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It’s gone all curly (hopefully)

On learning that U+2019 ( ’ ) is the preferred Unicode character for the apostrophe, I have gone and changed all my ASCII apostrophe characters to that. For good measure, I changed the double quotation marks to “ and ” as well. This include specifying a content :before and :after the HTML Q element in the stylesheet.

So far I haven’t created a situation where the quotation marks produced by the Q element should be specific to a language which uses its own quotation symbols (for example French’s guillemets « and »). In such a case the Q element must be given its own language attribute, even if it occurs within an element which has the same language attribute set, which is just more work than should be necessary.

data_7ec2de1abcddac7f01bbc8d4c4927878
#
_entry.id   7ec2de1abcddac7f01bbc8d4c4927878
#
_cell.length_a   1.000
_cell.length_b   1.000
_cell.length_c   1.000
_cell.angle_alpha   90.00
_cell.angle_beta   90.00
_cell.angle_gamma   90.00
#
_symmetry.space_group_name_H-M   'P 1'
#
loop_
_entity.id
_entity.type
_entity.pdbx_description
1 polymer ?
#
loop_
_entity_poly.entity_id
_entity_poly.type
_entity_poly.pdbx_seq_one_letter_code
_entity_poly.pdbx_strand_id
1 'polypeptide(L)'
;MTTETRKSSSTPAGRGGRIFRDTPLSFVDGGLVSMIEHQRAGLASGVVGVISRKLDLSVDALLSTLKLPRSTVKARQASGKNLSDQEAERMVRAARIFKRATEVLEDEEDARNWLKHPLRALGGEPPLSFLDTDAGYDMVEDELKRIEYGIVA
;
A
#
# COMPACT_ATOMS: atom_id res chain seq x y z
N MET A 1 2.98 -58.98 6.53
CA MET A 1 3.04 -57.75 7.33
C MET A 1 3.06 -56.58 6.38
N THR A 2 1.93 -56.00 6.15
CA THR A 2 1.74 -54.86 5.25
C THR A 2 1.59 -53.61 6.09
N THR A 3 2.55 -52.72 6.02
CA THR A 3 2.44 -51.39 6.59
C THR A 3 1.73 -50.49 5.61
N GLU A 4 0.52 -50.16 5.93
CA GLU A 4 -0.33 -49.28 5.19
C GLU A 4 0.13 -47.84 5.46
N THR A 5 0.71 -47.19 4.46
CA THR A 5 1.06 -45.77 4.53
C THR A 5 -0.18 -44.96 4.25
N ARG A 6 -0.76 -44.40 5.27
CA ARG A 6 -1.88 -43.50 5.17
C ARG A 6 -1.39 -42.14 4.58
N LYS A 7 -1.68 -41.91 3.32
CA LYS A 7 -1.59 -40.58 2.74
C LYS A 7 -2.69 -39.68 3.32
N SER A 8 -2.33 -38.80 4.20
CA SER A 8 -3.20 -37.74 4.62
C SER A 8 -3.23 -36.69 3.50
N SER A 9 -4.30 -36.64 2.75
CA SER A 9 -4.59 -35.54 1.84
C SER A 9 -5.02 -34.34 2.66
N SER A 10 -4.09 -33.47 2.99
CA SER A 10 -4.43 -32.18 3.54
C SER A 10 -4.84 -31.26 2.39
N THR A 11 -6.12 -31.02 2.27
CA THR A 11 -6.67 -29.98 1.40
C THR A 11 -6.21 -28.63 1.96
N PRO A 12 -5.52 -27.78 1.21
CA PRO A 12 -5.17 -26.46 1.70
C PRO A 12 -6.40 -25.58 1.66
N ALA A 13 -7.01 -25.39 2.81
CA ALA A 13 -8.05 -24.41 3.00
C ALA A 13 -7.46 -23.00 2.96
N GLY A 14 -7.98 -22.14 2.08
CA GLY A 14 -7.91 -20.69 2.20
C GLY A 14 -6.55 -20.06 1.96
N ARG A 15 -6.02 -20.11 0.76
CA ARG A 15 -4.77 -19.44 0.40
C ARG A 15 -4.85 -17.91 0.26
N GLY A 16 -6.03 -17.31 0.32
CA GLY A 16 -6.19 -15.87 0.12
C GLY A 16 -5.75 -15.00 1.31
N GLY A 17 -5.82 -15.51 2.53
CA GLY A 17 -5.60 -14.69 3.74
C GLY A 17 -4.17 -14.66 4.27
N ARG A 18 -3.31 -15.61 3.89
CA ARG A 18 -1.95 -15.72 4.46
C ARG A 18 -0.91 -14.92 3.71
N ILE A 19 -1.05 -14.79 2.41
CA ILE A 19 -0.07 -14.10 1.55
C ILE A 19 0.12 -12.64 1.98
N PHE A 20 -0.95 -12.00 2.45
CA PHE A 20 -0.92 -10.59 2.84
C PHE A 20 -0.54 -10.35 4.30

Anyway, I’m not convinced these new characters look better in my font, and they’ll cause problems for people whose fonts lack them, and it’s certainly slower and more error-prone writing ’ instead of '. However, I’ll put up with a lot for even a semi-spurious ideal of correctness.

Posted by jamie on June 6, 2003 12:10+12:00

Comments

I learnt about this problem from Markus Kuhn at http://www.cl.cam.ac.uk/~mgk25/ucs/quotes.html (he has quite a lot of useful stuff on his pages) and subsequently tried to make the change in my own practice. The HTML mnemonics are not so difficult to remember:

‘ ’ “ ”

for (left-right)(single-double) quote mark.

Posted by: Michael on June 10, 2003 11:39+12:00